(1) The Board's determination that the challenged employee was supervisory was made on the basis of an ex parte investigation and without granting a hearing which deprived respondent and its employees of their rights under law; and

(2) The direction of an election in a single plant unit was erroneous and contrary to the requirements of the National Labor Relations Act.

I.

The Appropriate Bargaining Unit Determination.

Respondent argued that the determination of the appropriate bargaining unit in this case was made by the Labor Board in violation of Section 9(c)(5) of the Act which provides that:

"In determining whether a unit is appropriate for the purposes specified in subsection (b) of this section the extent to which the employees have organized shall not be controlling." 29 U.S.C. § 159 (c)(5).

In support of this argument respondent points to its history of representation petitions. Respondent operates six bakery plants within an 85-mile radius of Harrisburg, Pennsylvania. In 1956 and in 1960 the Board held that a unit of employees in a single plant of respondent was not appropriate, holding that:

"the high degree of integrated, centralized and detailed managerial control of labor relations policies for all the plants, the interdependence of the plants in the Employer's production and distribution system, the similarity of functions of all the production and maintenance employees, and their uniform working conditions and fringe benefits" (Joint Appendix p. 1366).

all compelled a conclusion that a single plant unit was not appropriate. (Case No. 4-RC-4091). In 1961, the parent organization of the Union involved here agreed to and the Labor Board directed an election in a multi-plant unit of all respondent's plants, which the Union lost. In 1963 the Board reversed its 1960 position and directed an election in a single plant unit in Williamsport on petition of a local of the Teamsters Union. A Request for Review of the unit determination was denied, but the Union lost the election. Also in 1963, at the Pottsville plant, the Board directed a single plant unit election for a Teamsters Union Local, the respondent requested Review which was denied, and the Union lost the election.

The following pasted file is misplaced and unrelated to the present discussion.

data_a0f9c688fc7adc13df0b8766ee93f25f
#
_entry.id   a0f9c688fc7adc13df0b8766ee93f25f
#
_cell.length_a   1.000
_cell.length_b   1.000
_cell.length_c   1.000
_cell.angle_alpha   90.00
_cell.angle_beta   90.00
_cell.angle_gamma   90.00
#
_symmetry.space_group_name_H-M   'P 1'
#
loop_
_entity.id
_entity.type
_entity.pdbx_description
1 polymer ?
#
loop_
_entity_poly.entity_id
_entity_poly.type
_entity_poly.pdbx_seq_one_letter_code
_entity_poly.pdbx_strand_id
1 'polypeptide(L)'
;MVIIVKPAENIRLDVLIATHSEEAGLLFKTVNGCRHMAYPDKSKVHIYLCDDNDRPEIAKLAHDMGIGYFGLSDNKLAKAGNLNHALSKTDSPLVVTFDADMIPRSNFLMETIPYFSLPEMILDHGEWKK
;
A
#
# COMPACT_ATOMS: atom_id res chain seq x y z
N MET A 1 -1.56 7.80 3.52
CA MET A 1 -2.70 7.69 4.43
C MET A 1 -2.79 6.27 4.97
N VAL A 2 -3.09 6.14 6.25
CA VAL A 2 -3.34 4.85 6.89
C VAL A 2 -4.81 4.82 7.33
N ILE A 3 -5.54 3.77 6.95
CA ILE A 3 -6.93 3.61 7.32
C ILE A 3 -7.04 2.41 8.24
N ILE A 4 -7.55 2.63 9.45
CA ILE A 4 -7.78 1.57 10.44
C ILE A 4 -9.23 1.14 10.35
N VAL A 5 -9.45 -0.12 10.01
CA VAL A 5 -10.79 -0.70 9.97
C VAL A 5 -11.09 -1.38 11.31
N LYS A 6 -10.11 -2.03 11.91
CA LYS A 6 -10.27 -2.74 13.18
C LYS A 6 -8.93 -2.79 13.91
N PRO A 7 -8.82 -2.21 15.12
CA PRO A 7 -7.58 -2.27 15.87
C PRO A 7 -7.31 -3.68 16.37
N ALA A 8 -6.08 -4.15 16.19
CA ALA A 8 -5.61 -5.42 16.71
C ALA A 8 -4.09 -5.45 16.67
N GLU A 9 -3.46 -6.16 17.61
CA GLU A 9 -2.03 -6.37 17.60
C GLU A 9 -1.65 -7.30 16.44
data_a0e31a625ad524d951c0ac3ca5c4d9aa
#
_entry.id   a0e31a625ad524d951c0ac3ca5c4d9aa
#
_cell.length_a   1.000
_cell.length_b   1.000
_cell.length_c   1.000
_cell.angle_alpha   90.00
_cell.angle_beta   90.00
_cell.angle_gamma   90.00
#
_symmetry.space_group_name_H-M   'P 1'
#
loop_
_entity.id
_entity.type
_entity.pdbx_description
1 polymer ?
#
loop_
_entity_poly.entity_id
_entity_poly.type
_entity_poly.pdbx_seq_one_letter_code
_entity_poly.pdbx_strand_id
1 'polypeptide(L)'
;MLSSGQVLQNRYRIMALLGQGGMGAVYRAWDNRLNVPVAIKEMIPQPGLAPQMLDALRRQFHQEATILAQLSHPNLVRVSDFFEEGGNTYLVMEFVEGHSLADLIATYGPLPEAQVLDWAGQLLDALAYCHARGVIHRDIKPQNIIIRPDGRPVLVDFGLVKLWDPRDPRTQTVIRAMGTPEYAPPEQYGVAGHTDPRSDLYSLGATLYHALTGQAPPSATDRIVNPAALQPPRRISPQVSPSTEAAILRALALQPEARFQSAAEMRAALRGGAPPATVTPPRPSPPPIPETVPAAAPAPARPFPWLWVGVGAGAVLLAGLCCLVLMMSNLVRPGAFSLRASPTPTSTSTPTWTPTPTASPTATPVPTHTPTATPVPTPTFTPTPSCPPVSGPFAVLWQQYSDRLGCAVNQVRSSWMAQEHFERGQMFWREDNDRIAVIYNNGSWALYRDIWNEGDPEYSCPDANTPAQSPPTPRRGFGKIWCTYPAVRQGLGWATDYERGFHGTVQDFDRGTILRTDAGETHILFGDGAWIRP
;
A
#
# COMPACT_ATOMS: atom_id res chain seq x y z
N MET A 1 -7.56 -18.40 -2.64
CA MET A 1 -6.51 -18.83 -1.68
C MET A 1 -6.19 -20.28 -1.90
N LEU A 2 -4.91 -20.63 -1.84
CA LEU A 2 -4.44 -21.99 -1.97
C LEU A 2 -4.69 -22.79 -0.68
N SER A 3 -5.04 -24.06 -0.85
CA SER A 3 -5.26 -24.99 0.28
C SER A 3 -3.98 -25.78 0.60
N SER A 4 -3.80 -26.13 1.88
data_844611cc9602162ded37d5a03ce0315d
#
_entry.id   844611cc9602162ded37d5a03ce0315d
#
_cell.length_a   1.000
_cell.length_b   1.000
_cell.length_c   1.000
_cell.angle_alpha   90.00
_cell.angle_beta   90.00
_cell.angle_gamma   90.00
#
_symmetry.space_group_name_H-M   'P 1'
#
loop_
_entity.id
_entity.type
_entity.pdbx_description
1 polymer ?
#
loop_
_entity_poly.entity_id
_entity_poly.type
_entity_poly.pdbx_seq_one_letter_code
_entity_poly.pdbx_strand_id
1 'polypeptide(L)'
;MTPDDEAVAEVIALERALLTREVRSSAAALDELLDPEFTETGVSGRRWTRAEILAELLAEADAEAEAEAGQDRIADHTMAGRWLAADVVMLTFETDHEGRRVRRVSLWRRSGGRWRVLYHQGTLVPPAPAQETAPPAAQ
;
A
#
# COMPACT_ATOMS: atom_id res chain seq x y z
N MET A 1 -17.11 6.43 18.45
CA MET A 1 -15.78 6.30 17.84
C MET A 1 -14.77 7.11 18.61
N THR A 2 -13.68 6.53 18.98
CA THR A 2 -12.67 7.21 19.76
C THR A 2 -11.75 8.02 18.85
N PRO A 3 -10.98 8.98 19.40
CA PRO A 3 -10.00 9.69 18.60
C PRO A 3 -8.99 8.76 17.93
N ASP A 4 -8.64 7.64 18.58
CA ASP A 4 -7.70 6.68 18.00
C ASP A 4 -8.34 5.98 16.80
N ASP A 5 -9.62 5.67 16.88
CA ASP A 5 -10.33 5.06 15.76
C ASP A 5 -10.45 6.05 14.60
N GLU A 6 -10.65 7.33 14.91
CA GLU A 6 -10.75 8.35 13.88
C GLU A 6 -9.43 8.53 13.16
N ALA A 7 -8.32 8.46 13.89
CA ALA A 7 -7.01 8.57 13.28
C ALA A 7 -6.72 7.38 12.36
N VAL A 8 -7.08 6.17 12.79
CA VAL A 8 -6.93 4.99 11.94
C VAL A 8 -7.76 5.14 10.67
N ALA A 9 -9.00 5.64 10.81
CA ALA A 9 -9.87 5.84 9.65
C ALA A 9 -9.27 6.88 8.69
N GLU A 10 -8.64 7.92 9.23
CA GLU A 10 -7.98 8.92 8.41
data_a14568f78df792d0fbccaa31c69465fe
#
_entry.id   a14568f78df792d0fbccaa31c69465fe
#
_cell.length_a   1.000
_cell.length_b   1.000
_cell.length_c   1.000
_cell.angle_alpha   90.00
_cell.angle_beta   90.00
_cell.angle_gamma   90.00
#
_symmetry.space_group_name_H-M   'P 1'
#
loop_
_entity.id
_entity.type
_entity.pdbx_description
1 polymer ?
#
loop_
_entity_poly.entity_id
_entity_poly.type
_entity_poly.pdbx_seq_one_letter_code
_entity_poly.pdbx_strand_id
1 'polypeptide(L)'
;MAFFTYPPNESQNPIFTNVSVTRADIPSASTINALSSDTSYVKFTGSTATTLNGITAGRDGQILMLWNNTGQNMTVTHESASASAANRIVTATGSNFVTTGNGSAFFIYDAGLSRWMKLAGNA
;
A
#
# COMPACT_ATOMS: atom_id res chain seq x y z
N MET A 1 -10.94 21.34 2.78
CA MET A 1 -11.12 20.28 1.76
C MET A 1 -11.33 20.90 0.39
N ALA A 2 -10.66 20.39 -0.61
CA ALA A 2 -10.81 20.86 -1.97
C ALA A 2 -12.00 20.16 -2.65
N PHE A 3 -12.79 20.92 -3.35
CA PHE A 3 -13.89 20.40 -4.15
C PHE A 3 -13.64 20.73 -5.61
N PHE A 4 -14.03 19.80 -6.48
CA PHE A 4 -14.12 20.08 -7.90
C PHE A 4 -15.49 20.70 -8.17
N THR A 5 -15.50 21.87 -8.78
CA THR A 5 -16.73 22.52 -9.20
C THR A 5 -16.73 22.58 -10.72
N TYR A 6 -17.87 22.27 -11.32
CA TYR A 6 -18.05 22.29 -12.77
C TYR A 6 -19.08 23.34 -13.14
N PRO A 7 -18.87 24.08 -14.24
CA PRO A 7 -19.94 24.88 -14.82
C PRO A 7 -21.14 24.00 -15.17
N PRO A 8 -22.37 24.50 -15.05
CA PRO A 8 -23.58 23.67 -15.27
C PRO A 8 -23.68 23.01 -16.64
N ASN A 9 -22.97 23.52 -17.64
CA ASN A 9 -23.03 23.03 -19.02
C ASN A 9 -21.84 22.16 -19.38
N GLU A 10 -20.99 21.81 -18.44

The present proceeding grew out of four single plant representation petitions in 1963 for four of respondent's plants, and the determination by the Regional Director after hearing, that each of said plants was an appropriate unit for the production and maintenance employees. The respondent did not file a Request for Review of this determination, but filed its Request for Review on the supplemental determination of the Regional Director concerning the contested ballots in the election. In this Request for Review respondent stated that it was not abandoning its objection to the unit determination but it devoted its arguments to the challenged ballot issue. The Trial Examiner at the unfair labor practice hearing held that under Sec. 102.67(f) of the Board's Rules and Regulations the respondent's failure to request review of this finding precluded it from being raised at this time, in the absence of any evidence unavailable at the time ...